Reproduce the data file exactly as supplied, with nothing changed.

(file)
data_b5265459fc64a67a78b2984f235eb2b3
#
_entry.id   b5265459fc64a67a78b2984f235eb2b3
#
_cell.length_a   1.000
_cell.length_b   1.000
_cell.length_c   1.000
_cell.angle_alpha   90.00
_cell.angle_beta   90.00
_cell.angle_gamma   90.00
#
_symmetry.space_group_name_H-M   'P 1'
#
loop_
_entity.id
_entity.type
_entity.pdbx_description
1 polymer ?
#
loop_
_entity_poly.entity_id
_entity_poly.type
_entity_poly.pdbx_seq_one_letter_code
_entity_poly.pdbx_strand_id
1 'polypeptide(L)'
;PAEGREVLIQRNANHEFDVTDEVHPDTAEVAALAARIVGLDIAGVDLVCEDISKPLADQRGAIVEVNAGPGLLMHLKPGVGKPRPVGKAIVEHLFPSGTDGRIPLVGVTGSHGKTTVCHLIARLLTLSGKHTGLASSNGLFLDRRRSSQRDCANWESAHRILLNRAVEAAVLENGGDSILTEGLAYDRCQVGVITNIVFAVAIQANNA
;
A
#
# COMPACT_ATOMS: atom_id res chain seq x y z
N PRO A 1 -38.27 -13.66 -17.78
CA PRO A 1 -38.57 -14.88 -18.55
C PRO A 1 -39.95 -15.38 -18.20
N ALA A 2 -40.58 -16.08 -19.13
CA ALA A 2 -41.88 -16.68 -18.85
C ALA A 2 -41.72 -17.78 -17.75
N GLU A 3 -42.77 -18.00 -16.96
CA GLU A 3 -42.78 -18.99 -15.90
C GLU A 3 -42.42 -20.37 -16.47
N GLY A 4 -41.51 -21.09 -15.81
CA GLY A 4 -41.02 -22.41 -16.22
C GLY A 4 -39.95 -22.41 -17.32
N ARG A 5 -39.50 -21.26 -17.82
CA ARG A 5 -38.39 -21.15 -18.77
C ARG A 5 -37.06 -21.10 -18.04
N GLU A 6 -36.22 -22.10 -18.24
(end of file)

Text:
data_b5265459fc64a67a78b2984f235eb2b3
#
_entry.id   b5265459fc64a67a78b2984f235eb2b3
#
_cell.length_a   1.000
_cell.length_b   1.000
_cell.length_c   1.000
_cell.angle_alpha   90.00
_cell.angle_beta   90.00
_cell.angle_gamma   90.00
#
_symmetry.space_group_name_H-M   'P 1'
#
loop_
_entity.id
_entity.type
_entity.pdbx_description
1 polymer ?
#
loop_
_entity_poly.entity_id
_entity_poly.type
_entity_poly.pdbx_seq_one_letter_code
_entity_poly.pdbx_strand_id
1 'polypeptide(L)'
;PAEGREVLIQRNANHEFDVTDEVHPDTAEVAALAARIVGLDIAGVDLVCEDISKPLADQRGAIVEVNAGPGLLMHLKPGVGKPRPVGKAIVEHLFPSGTDGRIPLVGVTGSHGKTTVCHLIARLLTLSGKHTGLASSNGLFLDRRRSSQRDCANWESAHRILLNRAVEAAVLENGGDSILTEGLAYDRCQVGVITNIVFAVAIQANNA
;
A
#
# COMPACT_ATOMS: atom_id res chain seq x y z
N PRO A 1 -38.27 -13.66 -17.78
CA PRO A 1 -38.57 -14.88 -18.55
C PRO A 1 -39.95 -15.38 -18.20
N ALA A 2 -40.58 -16.08 -19.13
CA ALA A 2 -41.88 -16.68 -18.85
C ALA A 2 -41.72 -17.78 -17.75
N GLU A 3 -42.77 -18.00 -16.96
CA GLU A 3 -42.78 -18.99 -15.90
C GLU A 3 -42.42 -20.37 -16.47
N GLY A 4 -41.51 -21.09 -15.81
CA GLY A 4 -41.02 -22.41 -16.22
C GLY A 4 -39.95 -22.41 -17.32
N ARG A 5 -39.50 -21.26 -17.82
CA ARG A 5 -38.39 -21.15 -18.77
C ARG A 5 -37.06 -21.10 -18.04
N GLU A 6 -36.22 -22.10 -18.24